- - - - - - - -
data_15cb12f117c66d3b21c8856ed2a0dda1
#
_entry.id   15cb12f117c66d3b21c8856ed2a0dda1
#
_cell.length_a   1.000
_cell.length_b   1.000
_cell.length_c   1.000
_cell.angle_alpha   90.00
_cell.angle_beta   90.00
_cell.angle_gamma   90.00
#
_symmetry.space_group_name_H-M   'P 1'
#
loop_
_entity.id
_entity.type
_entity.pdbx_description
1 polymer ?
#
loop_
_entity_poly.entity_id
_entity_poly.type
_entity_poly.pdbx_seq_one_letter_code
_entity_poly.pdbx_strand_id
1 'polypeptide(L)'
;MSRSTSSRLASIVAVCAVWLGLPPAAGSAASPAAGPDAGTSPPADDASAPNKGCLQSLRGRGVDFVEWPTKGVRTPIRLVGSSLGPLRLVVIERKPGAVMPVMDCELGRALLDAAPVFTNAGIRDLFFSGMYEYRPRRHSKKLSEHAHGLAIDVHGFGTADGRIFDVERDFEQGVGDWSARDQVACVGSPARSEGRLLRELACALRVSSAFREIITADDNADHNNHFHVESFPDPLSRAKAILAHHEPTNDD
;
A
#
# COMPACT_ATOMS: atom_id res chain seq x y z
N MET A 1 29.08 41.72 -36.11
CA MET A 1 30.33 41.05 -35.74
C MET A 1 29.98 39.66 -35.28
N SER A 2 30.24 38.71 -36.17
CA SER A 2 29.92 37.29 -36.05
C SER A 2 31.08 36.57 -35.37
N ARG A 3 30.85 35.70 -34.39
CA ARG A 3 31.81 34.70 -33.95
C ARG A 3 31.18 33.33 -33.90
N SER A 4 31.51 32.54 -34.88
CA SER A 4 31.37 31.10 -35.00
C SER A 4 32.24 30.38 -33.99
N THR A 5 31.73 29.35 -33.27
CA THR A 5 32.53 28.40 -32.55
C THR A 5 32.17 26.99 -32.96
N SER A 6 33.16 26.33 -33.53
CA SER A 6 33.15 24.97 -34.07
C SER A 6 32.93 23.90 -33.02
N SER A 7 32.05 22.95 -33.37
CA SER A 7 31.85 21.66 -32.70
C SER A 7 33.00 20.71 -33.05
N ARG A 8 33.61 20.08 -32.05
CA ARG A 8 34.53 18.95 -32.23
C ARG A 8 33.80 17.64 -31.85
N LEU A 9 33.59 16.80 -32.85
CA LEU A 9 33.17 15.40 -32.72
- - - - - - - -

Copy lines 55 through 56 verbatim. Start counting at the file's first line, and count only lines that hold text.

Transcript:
N LEU A 9 33.59 16.80 -32.85
CA LEU A 9 33.17 15.40 -32.72